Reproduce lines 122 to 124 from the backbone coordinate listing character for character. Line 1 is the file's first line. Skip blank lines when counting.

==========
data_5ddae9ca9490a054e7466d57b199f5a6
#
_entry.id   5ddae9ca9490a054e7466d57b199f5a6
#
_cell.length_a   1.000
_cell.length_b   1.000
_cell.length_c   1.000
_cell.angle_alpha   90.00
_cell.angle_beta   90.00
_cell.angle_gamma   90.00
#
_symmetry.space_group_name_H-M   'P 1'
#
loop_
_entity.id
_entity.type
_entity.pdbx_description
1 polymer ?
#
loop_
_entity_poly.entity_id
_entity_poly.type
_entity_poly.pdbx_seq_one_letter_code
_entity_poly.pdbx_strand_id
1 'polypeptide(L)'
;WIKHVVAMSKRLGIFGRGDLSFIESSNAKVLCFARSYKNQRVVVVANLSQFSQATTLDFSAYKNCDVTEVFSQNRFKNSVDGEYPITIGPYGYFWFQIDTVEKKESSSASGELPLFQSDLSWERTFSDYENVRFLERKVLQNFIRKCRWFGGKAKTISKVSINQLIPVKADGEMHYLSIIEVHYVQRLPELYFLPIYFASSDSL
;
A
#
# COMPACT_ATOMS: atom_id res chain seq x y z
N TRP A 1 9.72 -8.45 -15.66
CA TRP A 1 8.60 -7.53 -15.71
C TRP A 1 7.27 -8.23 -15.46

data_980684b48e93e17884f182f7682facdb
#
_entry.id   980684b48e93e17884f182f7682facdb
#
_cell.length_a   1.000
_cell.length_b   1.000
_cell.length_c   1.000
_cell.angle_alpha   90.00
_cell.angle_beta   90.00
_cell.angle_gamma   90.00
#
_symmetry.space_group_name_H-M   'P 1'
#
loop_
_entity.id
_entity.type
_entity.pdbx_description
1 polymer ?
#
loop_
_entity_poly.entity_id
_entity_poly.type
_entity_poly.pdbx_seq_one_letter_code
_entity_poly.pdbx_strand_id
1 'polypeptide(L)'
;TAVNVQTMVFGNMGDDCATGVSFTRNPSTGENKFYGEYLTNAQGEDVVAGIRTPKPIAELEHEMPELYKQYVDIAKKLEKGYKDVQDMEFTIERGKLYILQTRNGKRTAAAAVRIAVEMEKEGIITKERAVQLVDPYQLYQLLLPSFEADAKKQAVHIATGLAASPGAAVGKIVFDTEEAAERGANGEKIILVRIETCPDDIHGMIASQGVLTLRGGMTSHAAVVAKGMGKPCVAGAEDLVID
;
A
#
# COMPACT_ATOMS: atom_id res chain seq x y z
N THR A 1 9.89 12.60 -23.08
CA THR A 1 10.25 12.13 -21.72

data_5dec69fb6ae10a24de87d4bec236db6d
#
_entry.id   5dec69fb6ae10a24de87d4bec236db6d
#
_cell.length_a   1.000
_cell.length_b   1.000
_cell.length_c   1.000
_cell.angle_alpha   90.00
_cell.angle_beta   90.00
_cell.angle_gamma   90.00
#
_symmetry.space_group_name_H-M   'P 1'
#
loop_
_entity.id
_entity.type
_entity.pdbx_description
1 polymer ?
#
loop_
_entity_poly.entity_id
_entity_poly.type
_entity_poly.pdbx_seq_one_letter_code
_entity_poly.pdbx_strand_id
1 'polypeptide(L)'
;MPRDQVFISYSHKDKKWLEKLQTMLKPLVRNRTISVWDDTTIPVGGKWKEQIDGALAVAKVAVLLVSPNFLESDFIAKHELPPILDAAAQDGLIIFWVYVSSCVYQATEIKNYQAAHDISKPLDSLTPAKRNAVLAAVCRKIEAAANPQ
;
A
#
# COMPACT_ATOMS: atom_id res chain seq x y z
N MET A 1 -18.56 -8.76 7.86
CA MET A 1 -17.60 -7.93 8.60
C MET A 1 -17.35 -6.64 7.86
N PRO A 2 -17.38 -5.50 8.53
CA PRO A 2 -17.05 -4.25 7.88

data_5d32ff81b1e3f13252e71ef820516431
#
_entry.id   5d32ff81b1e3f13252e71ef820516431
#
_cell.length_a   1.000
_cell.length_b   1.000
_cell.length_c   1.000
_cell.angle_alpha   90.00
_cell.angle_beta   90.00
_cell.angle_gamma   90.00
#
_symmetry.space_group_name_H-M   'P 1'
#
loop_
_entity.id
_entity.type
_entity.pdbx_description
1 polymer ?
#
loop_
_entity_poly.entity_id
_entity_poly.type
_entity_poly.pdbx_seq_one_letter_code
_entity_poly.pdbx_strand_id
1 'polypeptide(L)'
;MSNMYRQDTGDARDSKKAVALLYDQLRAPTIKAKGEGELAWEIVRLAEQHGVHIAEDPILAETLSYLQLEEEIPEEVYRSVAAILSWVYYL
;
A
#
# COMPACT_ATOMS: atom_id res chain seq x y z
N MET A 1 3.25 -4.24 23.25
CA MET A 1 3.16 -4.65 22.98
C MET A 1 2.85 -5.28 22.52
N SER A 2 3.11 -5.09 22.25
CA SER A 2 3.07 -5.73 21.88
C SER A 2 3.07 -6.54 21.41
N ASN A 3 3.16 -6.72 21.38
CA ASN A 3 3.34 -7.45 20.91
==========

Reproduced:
_entity_poly.type
_entity_poly.pdbx_seq_one_letter_code
_entity_poly.pdbx_strand_id